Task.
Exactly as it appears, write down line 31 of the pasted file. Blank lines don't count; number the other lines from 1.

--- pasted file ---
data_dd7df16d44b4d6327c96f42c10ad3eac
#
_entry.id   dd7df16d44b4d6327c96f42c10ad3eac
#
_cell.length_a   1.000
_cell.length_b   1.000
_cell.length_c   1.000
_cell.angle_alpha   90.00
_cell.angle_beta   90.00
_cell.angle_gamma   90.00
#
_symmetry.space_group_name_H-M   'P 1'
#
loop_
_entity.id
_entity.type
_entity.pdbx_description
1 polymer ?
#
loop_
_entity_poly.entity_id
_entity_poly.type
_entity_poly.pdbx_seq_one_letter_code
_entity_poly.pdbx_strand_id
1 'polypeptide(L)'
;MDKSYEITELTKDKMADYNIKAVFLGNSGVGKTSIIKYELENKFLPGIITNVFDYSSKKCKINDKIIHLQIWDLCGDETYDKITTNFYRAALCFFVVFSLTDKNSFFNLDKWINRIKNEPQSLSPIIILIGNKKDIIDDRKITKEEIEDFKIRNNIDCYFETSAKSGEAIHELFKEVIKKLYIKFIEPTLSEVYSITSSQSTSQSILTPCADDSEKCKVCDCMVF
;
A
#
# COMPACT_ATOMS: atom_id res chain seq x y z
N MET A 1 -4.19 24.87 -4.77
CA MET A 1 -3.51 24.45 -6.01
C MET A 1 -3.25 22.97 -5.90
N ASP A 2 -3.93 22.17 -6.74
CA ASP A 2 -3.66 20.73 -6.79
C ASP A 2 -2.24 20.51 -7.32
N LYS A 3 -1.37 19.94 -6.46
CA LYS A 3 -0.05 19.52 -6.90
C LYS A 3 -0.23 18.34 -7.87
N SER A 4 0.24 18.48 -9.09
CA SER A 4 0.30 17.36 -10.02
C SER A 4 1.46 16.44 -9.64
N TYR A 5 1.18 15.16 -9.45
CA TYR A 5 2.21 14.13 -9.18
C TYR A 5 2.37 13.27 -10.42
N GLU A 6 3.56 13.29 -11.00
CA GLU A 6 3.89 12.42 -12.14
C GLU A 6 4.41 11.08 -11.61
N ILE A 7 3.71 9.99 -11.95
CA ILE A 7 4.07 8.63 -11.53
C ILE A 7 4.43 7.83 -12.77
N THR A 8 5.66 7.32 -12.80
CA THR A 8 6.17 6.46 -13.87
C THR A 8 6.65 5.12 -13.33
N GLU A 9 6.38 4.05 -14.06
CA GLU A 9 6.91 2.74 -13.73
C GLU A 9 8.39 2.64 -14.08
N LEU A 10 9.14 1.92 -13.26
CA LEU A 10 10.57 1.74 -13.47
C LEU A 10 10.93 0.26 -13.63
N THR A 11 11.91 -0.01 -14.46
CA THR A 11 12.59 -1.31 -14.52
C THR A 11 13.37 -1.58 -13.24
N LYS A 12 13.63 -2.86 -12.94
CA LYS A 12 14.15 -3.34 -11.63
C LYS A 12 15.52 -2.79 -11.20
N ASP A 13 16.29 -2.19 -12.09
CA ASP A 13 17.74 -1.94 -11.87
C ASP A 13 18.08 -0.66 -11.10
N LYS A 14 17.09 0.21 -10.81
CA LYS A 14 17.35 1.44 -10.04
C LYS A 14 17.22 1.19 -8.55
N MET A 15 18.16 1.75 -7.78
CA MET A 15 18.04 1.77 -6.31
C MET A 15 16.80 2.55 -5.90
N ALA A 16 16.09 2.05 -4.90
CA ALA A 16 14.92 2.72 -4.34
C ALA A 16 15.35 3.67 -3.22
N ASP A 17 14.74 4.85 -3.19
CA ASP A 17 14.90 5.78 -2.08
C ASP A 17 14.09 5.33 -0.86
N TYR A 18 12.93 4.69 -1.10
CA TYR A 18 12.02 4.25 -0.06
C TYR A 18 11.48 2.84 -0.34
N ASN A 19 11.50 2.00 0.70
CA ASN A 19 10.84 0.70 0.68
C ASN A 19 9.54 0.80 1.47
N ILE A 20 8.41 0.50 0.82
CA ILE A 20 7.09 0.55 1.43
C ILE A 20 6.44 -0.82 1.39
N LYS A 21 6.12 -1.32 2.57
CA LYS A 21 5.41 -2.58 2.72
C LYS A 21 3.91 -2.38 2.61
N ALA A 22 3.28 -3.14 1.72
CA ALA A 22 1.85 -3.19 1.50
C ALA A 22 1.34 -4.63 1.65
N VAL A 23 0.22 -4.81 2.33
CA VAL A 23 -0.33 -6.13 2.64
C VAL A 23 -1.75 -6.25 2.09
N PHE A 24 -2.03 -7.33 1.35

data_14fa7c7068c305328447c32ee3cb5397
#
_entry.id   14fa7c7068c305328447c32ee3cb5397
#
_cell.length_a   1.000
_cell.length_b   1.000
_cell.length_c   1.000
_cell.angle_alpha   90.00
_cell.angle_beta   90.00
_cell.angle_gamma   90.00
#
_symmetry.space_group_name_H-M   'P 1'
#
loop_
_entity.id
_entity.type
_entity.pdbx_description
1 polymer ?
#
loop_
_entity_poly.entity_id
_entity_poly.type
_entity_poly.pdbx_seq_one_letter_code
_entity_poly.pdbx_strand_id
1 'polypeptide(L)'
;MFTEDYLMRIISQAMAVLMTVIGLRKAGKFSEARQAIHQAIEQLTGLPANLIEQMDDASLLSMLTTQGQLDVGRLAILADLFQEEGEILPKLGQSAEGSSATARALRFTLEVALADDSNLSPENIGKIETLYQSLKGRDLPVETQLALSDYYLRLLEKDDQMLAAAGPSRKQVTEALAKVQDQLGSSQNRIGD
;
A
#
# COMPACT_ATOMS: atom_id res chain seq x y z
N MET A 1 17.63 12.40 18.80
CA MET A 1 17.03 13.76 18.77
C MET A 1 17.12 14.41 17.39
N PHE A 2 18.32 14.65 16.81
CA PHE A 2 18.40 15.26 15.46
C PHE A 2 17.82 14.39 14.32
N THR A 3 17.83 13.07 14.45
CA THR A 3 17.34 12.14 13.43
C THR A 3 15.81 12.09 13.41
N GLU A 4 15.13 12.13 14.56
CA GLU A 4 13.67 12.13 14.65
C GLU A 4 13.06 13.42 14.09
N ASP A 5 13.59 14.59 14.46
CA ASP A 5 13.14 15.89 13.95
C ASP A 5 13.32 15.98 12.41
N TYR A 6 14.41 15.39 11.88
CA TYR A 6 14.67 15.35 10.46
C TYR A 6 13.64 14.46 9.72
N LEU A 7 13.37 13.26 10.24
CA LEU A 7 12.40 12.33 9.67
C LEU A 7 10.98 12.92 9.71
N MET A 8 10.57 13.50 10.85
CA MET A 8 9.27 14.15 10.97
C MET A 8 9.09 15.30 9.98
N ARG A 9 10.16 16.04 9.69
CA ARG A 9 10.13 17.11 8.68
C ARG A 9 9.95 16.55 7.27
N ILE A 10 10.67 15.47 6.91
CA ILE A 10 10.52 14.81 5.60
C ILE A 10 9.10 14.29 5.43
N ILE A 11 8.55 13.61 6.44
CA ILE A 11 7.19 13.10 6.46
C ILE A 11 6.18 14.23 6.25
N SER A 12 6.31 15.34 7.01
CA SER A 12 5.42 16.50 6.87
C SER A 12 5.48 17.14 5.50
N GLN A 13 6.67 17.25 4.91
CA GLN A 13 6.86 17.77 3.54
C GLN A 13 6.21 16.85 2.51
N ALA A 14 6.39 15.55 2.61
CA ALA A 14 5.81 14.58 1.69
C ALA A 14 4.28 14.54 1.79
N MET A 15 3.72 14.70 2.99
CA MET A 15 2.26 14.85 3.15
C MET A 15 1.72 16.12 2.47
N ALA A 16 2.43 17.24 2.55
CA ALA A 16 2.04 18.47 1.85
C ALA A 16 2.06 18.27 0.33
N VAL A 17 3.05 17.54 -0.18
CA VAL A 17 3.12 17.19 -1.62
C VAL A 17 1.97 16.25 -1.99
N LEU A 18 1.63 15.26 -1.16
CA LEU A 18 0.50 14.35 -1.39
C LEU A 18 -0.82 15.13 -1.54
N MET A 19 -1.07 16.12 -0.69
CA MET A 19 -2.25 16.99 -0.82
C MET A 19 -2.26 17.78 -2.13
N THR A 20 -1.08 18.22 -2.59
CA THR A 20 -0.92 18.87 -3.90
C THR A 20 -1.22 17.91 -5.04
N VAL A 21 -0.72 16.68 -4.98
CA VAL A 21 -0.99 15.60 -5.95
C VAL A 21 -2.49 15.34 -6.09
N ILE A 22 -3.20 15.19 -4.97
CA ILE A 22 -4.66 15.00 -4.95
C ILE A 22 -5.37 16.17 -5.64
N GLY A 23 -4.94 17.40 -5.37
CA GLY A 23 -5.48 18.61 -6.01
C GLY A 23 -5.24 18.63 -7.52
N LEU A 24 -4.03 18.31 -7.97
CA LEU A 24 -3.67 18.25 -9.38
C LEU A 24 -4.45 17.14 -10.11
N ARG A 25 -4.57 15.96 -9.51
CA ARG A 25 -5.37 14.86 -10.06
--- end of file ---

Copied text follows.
N MET A 1 -4.19 24.87 -4.77